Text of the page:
Entire Network Down - 100% Network Utilization - Please Help!

By link470 ·
Alright guys. So as you can imagine, network goes down, I'm hoping to get this resolved soon. Here's what happened.

It's 12:30 P.M. [Do YOU know what you're networks' doing?]. Everything is running great. 3 main switches in the server room, 48 port managed switches [Dell PowerConnect 3348's] and all is well. Everything functions normal, all servers are online, all desktops are happily happenin'. I go out to get a shipment of 50 new machines that arrive and start piling them outside my office. Next thing I know, I have lots of requests saying the entire network is down and nobody can access anything. I quickly head back to the server room wondering if a UPS went down, if a server restarted, if a switch turned off, anything. But what do I see? Absolutely nothing out of the ordinary. Everything is functioning great.

But it's not. I can't get on the internet. I can't ping ANY computers, I can't remote desktop into the servers, the RDC's I DO have up with servers all fail, and everything is extremely slow. So I call the school board office. They head over with their handy $18,000 fluke meter. They plug it into one of our switches, and it measures our network and quickly throws back at us a 100% Network Utilization. The guy from the board office goes WHOA!!! I've never EVER seen it that high before.

So we try swapping the first switch in the stack under suspicion it may be bad. We put in a 3448, Dell's next model of the 48 port 10/100 PowerConnect switch and take out the 3348. We use patch cables to link them together in a chain setup and see if that works.

In the end, the switch switch [lol] did nothing. I still can't ping any machine in the school or get out of the network. I checked our main router, and it's functioning normally. I restarted the servers and they all appear to be functioning normally. So I think to myself, what would cause 100% network utilization. I noticed that ONE ping got through, but only 1 out of the 4 pings got a reply. So I knew the infrastructure itself was probably ok, but I had the assumption that something was loop backing.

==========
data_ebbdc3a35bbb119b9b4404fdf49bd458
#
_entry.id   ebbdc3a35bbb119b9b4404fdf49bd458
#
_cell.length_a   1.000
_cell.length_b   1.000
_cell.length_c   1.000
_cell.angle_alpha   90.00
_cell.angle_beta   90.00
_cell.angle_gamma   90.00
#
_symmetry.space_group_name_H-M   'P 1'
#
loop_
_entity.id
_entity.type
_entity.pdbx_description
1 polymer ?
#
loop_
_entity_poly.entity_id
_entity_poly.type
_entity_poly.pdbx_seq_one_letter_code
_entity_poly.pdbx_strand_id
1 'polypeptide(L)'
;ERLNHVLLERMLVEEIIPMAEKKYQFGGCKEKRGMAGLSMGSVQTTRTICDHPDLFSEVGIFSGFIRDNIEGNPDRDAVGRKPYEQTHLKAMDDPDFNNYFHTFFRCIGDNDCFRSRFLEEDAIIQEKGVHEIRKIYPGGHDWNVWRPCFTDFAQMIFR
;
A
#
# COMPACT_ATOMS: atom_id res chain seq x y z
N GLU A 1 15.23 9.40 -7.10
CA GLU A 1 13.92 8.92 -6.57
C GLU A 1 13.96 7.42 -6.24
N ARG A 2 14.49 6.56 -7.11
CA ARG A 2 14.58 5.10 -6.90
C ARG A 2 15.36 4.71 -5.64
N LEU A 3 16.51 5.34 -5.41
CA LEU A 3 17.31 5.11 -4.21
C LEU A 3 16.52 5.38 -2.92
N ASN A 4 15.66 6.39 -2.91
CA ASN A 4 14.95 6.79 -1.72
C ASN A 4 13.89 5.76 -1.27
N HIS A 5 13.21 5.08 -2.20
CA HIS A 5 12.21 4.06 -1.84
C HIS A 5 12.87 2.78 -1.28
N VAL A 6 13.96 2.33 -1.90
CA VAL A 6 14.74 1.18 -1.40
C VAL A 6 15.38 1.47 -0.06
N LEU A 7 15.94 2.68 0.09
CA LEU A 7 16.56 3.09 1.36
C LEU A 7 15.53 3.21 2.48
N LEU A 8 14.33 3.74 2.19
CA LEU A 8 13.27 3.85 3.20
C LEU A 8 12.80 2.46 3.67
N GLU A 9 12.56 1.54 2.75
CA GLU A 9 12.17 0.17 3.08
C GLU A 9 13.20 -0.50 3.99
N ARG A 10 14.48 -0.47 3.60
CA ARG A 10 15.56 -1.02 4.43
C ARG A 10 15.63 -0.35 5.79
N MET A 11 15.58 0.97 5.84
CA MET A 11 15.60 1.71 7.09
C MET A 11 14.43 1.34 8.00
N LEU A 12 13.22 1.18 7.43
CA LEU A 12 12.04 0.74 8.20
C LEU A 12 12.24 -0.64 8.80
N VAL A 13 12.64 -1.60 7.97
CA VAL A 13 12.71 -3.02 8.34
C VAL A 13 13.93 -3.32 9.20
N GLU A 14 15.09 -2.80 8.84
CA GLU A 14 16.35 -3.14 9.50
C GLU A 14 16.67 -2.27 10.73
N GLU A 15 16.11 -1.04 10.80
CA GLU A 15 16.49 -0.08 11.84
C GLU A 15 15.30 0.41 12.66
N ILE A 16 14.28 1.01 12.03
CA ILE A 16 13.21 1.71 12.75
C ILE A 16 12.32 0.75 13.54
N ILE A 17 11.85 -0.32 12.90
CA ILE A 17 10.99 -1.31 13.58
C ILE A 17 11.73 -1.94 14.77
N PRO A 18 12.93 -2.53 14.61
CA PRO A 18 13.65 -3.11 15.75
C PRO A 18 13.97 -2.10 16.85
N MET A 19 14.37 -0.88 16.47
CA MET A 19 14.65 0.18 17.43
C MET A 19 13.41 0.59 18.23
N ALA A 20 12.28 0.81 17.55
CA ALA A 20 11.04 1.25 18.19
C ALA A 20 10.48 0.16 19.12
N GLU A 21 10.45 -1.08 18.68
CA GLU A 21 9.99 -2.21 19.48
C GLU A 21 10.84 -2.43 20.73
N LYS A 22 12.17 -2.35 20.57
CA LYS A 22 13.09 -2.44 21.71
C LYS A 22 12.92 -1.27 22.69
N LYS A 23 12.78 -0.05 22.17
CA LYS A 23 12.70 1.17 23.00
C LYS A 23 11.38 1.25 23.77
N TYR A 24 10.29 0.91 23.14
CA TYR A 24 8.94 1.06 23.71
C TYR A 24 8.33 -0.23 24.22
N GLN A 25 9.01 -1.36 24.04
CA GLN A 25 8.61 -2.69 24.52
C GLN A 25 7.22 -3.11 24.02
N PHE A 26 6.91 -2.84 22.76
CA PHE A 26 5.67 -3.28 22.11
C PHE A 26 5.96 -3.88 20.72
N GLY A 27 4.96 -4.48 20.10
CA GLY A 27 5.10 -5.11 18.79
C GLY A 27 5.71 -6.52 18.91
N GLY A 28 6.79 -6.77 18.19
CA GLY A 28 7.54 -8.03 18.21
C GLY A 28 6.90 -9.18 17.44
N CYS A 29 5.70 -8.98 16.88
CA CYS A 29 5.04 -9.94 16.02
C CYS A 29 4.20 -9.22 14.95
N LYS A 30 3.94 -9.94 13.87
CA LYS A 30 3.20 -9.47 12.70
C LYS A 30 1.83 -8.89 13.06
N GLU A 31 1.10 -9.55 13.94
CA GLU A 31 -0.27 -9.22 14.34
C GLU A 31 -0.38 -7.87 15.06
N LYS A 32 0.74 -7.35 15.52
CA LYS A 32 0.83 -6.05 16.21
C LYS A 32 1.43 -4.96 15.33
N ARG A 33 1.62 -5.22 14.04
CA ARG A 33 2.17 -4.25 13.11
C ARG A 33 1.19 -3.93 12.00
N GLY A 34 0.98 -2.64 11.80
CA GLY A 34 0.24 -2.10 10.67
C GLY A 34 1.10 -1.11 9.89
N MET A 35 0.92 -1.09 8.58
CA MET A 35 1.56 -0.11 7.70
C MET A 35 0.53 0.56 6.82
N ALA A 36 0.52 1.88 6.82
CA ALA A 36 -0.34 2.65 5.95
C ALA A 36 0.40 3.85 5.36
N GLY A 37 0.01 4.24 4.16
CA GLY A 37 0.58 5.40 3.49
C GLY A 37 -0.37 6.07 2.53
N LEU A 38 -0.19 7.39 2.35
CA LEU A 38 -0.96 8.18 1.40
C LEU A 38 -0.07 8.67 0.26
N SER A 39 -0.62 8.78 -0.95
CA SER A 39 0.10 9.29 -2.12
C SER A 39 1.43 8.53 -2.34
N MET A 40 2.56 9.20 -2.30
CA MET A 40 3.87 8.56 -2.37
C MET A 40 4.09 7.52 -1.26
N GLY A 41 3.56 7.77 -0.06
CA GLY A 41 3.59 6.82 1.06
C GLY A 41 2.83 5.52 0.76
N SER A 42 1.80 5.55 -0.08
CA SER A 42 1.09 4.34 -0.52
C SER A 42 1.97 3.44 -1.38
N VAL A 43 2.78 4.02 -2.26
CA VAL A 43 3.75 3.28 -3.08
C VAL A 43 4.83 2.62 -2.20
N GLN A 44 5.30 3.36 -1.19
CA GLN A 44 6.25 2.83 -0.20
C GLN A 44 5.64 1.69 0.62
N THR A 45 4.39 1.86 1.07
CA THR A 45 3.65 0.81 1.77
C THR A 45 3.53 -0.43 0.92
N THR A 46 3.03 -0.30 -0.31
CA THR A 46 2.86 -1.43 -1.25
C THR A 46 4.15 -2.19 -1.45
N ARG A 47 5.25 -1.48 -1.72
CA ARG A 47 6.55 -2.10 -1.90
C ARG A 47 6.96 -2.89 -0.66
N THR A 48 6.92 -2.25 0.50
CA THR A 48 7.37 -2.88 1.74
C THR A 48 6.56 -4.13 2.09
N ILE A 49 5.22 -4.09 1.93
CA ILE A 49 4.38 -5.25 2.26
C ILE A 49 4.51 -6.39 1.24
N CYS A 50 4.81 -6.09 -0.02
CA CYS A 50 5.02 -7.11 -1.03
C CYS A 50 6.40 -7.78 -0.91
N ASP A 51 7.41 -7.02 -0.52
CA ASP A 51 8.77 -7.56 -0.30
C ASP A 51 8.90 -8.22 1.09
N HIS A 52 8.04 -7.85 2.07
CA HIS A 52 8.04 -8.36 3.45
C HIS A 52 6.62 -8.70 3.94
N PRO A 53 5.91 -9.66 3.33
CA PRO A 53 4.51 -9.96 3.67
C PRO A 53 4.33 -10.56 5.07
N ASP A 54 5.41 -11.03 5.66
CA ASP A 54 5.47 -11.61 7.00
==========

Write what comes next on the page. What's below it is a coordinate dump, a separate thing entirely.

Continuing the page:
So off I go around the network. Documenting every single wall jack and port in the school [took 7 hours] and checked EVERY switch we have for any type of loopback that might be possible, like a jack plugged into a switch, and another port on the switch plugged into another jack. I also shut down every machine I came across and every network printer I came across so the network can essentially have nothing to broadcast [except for powered nics but since the machine isn't on it's less of a chance of being anything malicious running on the machine itself]. Nothing from what I could see in any of the labs was like that. All the jacks had either a direct connection to a PC, or a connection to a switch, that contained only other connections to PC's, not back to a wall jack.

So here I am guys. It's the weekend, Friday night, schools not in for the weekend so I've got 2 days to work and go in for some overtime. Anyone have any suggestions of what to try next? Thanks a ton you guys. I really appreciate this community and hope we can get this resolved!